Thursday, January 14, 2010

Differing Views of the Rapture: Part 3 Post-Tribulation


Posttribulationists believe that Christ will come for his church after the Tribulation. They avoid using the term Rapture because they believe it to be unbiblical and that it suggest that the church will escape from the Tribulation which is contrary to their beliefs.[1] However it is referred to, posttribulationism teaches that the Rapture and the Parousia will occur at the same time. The church will, therefore, go through the Tribulation though will be protected from God’s wrath and judgment (1 Thess. 5:9).

Scripture verses concerning the end times are interpreted less literally in this view compared to pretribulationism. Where pretribulationism teaches that the Tribulation will be seven years, posttribulationism believes this period will last a substantial amount of time.[2] Additionally, Revelation 3:10 has a different meaning for posttribulationism. In their interpretation, the verb τηρέω (tereo /tay·reh·o) means to attend to carefully; to keep on in the state in which he is.[3] Posttribulationism points out that the verb αἴρω (airo /ah·ee·ro), which means to raise up or take up[4], could have been used in Revelation 3:10 as it was in John 17:15 had John intended to teach that Jesus would “rapture” the church. It would seem that John had in mind in Revelation 3:10 the same idea he expressed in John 17:15 that this would be a guarding of believers rather than removing them from the presence of danger.[5]

There is further biblical evidence to support the belief that the church will go through the Tribulation. In the Old Testament book of Daniel, there is mention in 11:36 of divine wrath during a period of intense persecution but nothing is said about the extent of this wrath and is does not indicate that this wrath falls on the saints.[6] Daniel does not make mention of the objects of the Tribulation wrath but a related text, Isaiah 26:20-21 does describe the selective nature of God’s wrath. If this passage of Scripture refers to the Tribulation then it is a clear indication that the saints on earth will be protected from God’s wrath. If this passage does not refer to the Tribulation, as some may argue, then there is a principle of a selective wrath of God that remains and may apply.[7]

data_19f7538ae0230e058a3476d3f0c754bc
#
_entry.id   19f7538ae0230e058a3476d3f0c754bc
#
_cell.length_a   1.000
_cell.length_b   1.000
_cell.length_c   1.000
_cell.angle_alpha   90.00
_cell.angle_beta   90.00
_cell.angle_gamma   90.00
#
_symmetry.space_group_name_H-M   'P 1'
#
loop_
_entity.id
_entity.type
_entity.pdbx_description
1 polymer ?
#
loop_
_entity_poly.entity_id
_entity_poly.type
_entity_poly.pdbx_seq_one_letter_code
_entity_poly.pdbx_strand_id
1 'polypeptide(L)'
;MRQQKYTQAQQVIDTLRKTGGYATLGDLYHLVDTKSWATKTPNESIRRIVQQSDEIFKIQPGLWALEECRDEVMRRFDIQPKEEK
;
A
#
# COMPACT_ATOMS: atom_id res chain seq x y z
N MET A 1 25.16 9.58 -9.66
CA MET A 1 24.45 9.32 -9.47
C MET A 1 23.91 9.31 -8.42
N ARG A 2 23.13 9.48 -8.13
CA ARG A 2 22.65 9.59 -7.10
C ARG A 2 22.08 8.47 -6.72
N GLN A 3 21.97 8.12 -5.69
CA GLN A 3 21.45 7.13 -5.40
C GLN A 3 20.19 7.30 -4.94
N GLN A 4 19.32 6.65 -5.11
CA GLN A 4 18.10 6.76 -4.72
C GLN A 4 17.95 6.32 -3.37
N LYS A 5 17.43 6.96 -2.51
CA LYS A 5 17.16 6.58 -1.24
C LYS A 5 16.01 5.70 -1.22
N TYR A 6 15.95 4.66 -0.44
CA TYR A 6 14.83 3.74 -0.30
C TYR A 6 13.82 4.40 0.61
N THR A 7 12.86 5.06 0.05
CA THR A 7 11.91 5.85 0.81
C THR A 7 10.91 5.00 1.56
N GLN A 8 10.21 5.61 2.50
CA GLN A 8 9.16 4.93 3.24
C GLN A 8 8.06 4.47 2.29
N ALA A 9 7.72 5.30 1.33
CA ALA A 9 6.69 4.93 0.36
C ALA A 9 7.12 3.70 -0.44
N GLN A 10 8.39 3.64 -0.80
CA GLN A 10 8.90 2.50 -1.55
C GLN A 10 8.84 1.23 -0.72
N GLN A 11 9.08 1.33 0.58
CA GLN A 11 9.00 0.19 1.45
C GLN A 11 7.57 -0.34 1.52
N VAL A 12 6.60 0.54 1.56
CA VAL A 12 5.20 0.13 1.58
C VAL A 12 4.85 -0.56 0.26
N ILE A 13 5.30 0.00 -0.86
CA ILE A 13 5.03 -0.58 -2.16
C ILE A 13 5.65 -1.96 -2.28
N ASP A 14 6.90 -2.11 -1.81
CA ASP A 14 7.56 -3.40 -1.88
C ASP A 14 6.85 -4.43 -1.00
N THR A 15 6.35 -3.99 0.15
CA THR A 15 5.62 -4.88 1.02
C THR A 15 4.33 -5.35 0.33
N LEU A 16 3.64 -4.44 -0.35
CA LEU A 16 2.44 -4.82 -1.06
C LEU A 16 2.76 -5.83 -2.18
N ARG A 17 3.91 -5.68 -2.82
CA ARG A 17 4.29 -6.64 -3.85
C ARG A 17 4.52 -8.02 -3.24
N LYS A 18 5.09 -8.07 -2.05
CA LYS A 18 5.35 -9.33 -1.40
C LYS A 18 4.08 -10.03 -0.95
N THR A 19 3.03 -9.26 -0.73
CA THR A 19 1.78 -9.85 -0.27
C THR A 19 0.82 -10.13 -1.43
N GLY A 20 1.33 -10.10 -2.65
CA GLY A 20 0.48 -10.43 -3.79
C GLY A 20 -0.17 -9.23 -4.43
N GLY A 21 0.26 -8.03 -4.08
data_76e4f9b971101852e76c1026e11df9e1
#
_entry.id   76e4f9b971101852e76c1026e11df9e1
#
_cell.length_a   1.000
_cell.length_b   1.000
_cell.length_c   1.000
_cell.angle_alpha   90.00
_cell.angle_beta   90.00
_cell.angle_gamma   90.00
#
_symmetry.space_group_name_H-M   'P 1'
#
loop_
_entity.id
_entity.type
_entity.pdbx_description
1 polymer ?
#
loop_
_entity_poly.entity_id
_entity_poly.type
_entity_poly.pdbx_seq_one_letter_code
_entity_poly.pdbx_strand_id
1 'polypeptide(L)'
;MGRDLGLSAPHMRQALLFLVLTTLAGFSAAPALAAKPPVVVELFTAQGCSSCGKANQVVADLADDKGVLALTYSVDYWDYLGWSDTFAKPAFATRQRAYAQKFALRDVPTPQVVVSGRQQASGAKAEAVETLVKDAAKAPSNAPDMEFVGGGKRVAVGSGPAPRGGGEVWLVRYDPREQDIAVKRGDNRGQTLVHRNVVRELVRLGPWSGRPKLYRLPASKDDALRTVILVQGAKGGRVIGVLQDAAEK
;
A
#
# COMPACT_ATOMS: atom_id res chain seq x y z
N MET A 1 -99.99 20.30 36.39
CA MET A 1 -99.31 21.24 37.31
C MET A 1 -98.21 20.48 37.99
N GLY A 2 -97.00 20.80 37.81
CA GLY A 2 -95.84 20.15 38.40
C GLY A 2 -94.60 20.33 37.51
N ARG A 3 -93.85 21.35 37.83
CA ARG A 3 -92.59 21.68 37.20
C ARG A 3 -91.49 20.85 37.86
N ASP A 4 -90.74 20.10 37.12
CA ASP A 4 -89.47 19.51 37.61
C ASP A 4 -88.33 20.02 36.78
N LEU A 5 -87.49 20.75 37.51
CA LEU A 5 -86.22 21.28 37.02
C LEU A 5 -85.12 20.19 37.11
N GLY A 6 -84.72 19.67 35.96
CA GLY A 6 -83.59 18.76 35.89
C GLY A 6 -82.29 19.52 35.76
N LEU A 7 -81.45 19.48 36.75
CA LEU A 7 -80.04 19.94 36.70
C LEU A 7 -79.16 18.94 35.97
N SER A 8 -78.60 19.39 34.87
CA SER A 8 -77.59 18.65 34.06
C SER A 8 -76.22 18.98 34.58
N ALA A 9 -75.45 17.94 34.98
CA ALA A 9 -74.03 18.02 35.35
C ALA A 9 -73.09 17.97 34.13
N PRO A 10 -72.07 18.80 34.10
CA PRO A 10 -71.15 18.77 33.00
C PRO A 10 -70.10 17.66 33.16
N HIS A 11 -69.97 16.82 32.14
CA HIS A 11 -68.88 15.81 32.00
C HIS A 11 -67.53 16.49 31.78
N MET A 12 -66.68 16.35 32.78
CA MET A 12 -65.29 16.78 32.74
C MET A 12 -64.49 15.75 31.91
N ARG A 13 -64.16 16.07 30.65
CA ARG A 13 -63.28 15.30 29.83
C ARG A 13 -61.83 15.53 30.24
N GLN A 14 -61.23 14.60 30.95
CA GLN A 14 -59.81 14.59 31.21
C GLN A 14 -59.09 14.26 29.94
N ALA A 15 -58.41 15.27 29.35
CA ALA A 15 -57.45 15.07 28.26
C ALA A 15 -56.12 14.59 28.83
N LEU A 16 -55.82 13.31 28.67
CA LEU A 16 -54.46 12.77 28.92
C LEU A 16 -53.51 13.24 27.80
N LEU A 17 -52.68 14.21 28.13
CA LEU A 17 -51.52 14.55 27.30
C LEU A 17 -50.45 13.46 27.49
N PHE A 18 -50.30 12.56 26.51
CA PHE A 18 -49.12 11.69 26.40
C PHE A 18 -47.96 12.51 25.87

Posttribulationism is certainly a less complex approach to eschatology. Since the Rapture and the Parousia occur at the same time in their view, there is no need for what they see as two second comings. There is also no need for more than two resurrections as pretribulationism teaches. They see only the resurrection of believers at the end of the Tribulation and the resurrection of the ungodly at the end of the millennium.[8]

Being less complex does not leave posttribulationism without problems of its own. Strong evidence of a two-phase Parousia are seemingly ignored rather than addressed head on. Additionally, rather than addressing ρπάζω (harpazo), posttribulationism seeks instead to focus on τηρέω (tereo /tay·reh·o) in Revelation 3:10. While the argument for the use of αἴρω (airo /ah·ee·ro) in place of τηρέω (tereo /tay·reh·o) seems compelling, the fact remains that ρπάζω (harpazo) means what it means and this is to be caught up.

The timing of the Rapture in this view necessarily means that the church will experience the wrath of God contrary to Scripture. This is an obvious problem. Yet another issue is that since the church merely meets Christ in the air and then returns to earth with Christ in this view, how then is the church to be in heaven for the marriage of the Lamb to His bride (Rev. 19:7-9)? There are other issues but the point seems clear: posttribulationism does not harmonize the conflicting passages of Scripture any better than pretribulationism.

[1] Erickson, Millard J. Christian Theology 2nd Edition. (Grand Rapids: Baker Academic, 1998), 1226.

[2] Ibid, 1227.

[3] Strong, James. The Exhaustive Concordance of the Bible: Showing Every Word of the Text of the Common English Version of the Canonical Books, and Every Occurrence of Each Word in Regular Order (electronic ed.). (Ontario: Woodside Bible Fellowship, 1996), G5083.

[4] Ibid, G142.

[5] Erickson, Millard J. Christian Theology 2nd Edition. (Grand Rapids: Baker Academic, 1998), 1228.

[6] Archer Jr., Gleason L., Paul D. Feinberg, Douglas J. Moo, and Richard R. Reiter. Three Views on the Rapture. (Grand Rapids: Zondervan, 1984, 1996), 173-74.

[7] Ibid.

[8] Ibid, 1229.

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